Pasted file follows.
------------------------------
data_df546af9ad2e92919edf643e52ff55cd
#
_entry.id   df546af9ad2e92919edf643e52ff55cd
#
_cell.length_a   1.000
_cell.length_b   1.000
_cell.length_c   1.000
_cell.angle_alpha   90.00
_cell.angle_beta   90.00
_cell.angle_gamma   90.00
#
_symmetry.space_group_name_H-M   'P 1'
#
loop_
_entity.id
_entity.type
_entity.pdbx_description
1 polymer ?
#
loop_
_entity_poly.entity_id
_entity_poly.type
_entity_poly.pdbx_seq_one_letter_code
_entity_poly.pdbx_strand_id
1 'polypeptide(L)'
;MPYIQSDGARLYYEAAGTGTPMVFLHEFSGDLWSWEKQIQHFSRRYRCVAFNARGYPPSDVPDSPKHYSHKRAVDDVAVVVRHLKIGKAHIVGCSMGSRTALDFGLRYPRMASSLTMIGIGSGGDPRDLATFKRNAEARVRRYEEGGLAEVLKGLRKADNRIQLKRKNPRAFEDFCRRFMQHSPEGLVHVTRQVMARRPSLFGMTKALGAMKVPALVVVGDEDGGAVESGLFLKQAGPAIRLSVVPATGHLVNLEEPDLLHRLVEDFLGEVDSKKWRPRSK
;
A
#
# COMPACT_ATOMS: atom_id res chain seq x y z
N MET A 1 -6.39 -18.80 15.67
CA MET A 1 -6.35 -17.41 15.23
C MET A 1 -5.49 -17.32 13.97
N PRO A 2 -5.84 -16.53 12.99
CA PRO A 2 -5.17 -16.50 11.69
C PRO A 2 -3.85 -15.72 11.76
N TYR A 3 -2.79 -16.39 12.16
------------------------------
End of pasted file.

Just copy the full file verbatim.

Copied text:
data_df546af9ad2e92919edf643e52ff55cd
#
_entry.id   df546af9ad2e92919edf643e52ff55cd
#
_cell.length_a   1.000
_cell.length_b   1.000
_cell.length_c   1.000
_cell.angle_alpha   90.00
_cell.angle_beta   90.00
_cell.angle_gamma   90.00
#
_symmetry.space_group_name_H-M   'P 1'
#
loop_
_entity.id
_entity.type
_entity.pdbx_description
1 polymer ?
#
loop_
_entity_poly.entity_id
_entity_poly.type
_entity_poly.pdbx_seq_one_letter_code
_entity_poly.pdbx_strand_id
1 'polypeptide(L)'
;MPYIQSDGARLYYEAAGTGTPMVFLHEFSGDLWSWEKQIQHFSRRYRCVAFNARGYPPSDVPDSPKHYSHKRAVDDVAVVVRHLKIGKAHIVGCSMGSRTALDFGLRYPRMASSLTMIGIGSGGDPRDLATFKRNAEARVRRYEEGGLAEVLKGLRKADNRIQLKRKNPRAFEDFCRRFMQHSPEGLVHVTRQVMARRPSLFGMTKALGAMKVPALVVVGDEDGGAVESGLFLKQAGPAIRLSVVPATGHLVNLEEPDLLHRLVEDFLGEVDSKKWRPRSK
;
A
#
# COMPACT_ATOMS: atom_id res chain seq x y z
N MET A 1 -6.39 -18.80 15.67
CA MET A 1 -6.35 -17.41 15.23
C MET A 1 -5.49 -17.32 13.97
N PRO A 2 -5.84 -16.53 12.99
CA PRO A 2 -5.17 -16.50 11.69
C PRO A 2 -3.85 -15.72 11.76
N TYR A 3 -2.79 -16.39 12.16